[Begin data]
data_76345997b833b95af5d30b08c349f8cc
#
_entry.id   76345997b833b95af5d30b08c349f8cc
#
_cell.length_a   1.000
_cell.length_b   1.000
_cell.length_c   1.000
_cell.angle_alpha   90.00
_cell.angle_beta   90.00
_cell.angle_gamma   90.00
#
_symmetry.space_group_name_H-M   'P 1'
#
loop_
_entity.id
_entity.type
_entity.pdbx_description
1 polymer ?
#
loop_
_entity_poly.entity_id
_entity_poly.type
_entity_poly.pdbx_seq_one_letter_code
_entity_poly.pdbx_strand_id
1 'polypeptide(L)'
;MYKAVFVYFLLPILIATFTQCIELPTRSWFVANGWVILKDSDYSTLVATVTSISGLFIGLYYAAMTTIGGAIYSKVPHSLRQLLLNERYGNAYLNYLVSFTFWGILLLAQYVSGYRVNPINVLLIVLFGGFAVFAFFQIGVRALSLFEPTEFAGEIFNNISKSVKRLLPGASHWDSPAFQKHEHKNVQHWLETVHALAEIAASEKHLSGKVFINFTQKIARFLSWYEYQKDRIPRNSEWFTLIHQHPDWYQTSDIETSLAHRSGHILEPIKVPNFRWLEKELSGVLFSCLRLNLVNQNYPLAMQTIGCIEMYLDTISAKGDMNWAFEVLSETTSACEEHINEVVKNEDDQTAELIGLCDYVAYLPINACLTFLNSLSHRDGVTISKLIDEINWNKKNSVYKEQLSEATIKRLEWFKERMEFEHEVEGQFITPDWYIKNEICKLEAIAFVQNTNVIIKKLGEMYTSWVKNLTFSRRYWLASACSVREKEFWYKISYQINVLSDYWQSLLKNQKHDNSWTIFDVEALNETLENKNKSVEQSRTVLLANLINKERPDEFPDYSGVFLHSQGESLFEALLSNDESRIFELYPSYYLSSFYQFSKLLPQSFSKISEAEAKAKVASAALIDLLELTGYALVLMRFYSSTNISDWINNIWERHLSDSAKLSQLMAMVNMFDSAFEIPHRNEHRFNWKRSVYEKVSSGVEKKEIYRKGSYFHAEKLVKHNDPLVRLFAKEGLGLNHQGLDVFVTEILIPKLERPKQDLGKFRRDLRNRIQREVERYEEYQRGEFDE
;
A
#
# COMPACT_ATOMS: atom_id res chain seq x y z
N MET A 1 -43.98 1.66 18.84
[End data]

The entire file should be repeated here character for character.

data_76345997b833b95af5d30b08c349f8cc
#
_entry.id   76345997b833b95af5d30b08c349f8cc
#
_cell.length_a   1.000
_cell.length_b   1.000
_cell.length_c   1.000
_cell.angle_alpha   90.00
_cell.angle_beta   90.00
_cell.angle_gamma   90.00
#
_symmetry.space_group_name_H-M   'P 1'
#
loop_
_entity.id
_entity.type
_entity.pdbx_description
1 polymer ?
#
loop_
_entity_poly.entity_id
_entity_poly.type
_entity_poly.pdbx_seq_one_letter_code
_entity_poly.pdbx_strand_id
1 'polypeptide(L)'
;MYKAVFVYFLLPILIATFTQCIELPTRSWFVANGWVILKDSDYSTLVATVTSISGLFIGLYYAAMTTIGGAIYSKVPHSLRQLLLNERYGNAYLNYLVSFTFWGILLLAQYVSGYRVNPINVLLIVLFGGFAVFAFFQIGVRALSLFEPTEFAGEIFNNISKSVKRLLPGASHWDSPAFQKHEHKNVQHWLETVHALAEIAASEKHLSGKVFINFTQKIARFLSWYEYQKDRIPRNSEWFTLIHQHPDWYQTSDIETSLAHRSGHILEPIKVPNFRWLEKELSGVLFSCLRLNLVNQNYPLAMQTIGCIEMYLDTISAKGDMNWAFEVLSETTSACEEHINEVVKNEDDQTAELIGLCDYVAYLPINACLTFLNSLSHRDGVTISKLIDEINWNKKNSVYKEQLSEATIKRLEWFKERMEFEHEVEGQFITPDWYIKNEICKLEAIAFVQNTNVIIKKLGEMYTSWVKNLTFSRRYWLASACSVREKEFWYKISYQINVLSDYWQSLLKNQKHDNSWTIFDVEALNETLENKNKSVEQSRTVLLANLINKERPDEFPDYSGVFLHSQGESLFEALLSNDESRIFELYPSYYLSSFYQFSKLLPQSFSKISEAEAKAKVASAALIDLLELTGYALVLMRFYSSTNISDWINNIWERHLSDSAKLSQLMAMVNMFDSAFEIPHRNEHRFNWKRSVYEKVSSGVEKKEIYRKGSYFHAEKLVKHNDPLVRLFAKEGLGLNHQGLDVFVTEILIPKLERPKQDLGKFRRDLRNRIQREVERYEEYQRGEFDE
;
A
#
# COMPACT_ATOMS: atom_id res chain seq x y z
N MET A 1 -43.98 1.66 18.84